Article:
[23] D. M. Neuhauser, “Impact of Staff Engagement on Nurse
Satisfaction/Retention and Patient Outcomes of Patient Satisfaction and
Ndnqi® Indicators,” Master Thesis, Faculty of The Graduate School of
Western Carolina University, 2011.
[24] T. Scott, R. Mannion, H. T. O. Davies, M. N. Marshall, “Implementing
culture change in health care: theory and practice,” International Journal
for quality in Health Care, vol. 15, no. 2, pp. 111-118, 2003.
[25] F. Shahzad, R. A. Luqman, A. R. Khan, and L. Shabbir, “Impact of
Organizational Culture on Organizational Performance: An Overview,”
Interdisciplinary Journal of Contemporary Research Business, vol. 3, no. 9,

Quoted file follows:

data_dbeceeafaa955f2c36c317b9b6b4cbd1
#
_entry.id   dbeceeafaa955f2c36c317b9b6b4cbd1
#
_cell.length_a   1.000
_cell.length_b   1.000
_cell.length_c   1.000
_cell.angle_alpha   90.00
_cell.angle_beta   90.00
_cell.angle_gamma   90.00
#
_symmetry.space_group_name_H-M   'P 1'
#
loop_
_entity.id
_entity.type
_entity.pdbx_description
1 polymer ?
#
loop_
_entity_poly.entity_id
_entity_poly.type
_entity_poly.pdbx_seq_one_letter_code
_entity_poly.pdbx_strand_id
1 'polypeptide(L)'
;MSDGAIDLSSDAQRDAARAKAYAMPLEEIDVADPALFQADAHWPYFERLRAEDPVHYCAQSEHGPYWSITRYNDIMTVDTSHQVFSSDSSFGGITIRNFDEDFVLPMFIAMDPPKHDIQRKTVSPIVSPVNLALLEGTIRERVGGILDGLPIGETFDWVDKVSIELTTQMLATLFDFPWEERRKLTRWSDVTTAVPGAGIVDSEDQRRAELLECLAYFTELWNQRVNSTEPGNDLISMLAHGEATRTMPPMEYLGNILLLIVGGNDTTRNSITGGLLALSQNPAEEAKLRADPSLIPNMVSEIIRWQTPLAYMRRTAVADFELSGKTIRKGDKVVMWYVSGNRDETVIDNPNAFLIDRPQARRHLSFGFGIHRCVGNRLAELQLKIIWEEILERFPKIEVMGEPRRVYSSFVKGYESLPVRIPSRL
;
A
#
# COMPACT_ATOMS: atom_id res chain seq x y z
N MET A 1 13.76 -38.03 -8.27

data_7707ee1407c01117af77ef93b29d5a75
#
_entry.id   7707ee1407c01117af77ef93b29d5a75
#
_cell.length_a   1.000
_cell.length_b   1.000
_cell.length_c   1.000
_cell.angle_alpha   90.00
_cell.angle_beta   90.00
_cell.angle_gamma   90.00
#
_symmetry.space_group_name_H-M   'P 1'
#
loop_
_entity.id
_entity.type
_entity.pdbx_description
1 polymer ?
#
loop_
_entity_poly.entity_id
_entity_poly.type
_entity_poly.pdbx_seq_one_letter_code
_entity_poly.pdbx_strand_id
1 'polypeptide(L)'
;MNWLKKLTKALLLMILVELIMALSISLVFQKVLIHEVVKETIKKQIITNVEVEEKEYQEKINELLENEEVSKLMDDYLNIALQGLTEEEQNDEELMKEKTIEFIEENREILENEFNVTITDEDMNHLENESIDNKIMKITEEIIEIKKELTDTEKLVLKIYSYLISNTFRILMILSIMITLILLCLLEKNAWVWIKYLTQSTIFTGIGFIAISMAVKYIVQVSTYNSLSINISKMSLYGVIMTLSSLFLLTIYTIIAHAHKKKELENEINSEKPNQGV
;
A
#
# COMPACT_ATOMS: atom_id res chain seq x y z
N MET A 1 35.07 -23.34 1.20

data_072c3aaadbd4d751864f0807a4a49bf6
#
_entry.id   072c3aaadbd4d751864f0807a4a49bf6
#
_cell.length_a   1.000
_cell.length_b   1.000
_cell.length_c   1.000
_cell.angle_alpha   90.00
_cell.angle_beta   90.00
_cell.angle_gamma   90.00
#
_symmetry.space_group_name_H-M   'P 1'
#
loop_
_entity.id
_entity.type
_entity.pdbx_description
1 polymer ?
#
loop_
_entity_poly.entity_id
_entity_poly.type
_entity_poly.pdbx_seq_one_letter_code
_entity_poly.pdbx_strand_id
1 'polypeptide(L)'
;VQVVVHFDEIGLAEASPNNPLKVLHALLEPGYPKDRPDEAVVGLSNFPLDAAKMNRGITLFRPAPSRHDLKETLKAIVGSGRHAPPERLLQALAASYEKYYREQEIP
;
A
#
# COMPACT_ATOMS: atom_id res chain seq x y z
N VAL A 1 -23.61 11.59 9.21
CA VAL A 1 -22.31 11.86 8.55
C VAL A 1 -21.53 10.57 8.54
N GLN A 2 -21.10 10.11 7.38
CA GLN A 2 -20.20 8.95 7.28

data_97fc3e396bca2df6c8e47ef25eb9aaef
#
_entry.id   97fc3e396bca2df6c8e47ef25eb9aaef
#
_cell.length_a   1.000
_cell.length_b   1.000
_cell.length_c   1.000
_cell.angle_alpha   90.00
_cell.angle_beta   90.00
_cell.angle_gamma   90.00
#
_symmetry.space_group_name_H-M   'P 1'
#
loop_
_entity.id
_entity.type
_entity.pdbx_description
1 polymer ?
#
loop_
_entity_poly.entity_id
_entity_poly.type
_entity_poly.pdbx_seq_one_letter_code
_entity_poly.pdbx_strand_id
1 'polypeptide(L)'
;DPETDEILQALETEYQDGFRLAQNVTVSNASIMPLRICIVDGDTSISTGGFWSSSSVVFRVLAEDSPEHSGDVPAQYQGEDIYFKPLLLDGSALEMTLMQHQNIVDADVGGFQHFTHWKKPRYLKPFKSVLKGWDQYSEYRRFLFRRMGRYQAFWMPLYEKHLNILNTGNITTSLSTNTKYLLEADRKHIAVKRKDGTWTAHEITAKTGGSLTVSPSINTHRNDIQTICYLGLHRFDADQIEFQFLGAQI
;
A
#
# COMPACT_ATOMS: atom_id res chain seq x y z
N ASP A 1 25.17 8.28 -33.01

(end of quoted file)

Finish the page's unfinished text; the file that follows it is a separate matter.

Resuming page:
pp. 975-982, 2012.
[26] M. Carney, “Influence of organizational culture on quality healthcare
delivery,” International Journal of Health Care Quality Assurance, vol. 24,
no. 7, pp. 523-539, 2011.
[27] T. Olivo, “The Connective Link Between Organizational Culture and
Performance in Healthcare Organization,” White Paper, 2007.
[28] S. Endsley, M. K. Magill, M. M. Godfrey, “Creating a Lean Practice,”
Family Practice Management, vol. 13, no. 4, pp. 34-38, 2006.
[29] D. Ben-Tovim, J. Bassham, D. Bolch, M. Martin, M. Dougherty, and M.
Szwarcbord, “Lean Thinking Across A Hospital: Redesigning Care At The
Flinders Medical Centre,” Australia Health Review, vol. 31, no. 1, pp. 10-
15, 2007.
[30] D. Fillingham, “Can lean save lives?,” Leadersh Health Service, vol. 20, no.
4, pp. 231-241, 2007.
[31] , P. A. Charmel and S. B. Frampton, “Building the Business Case for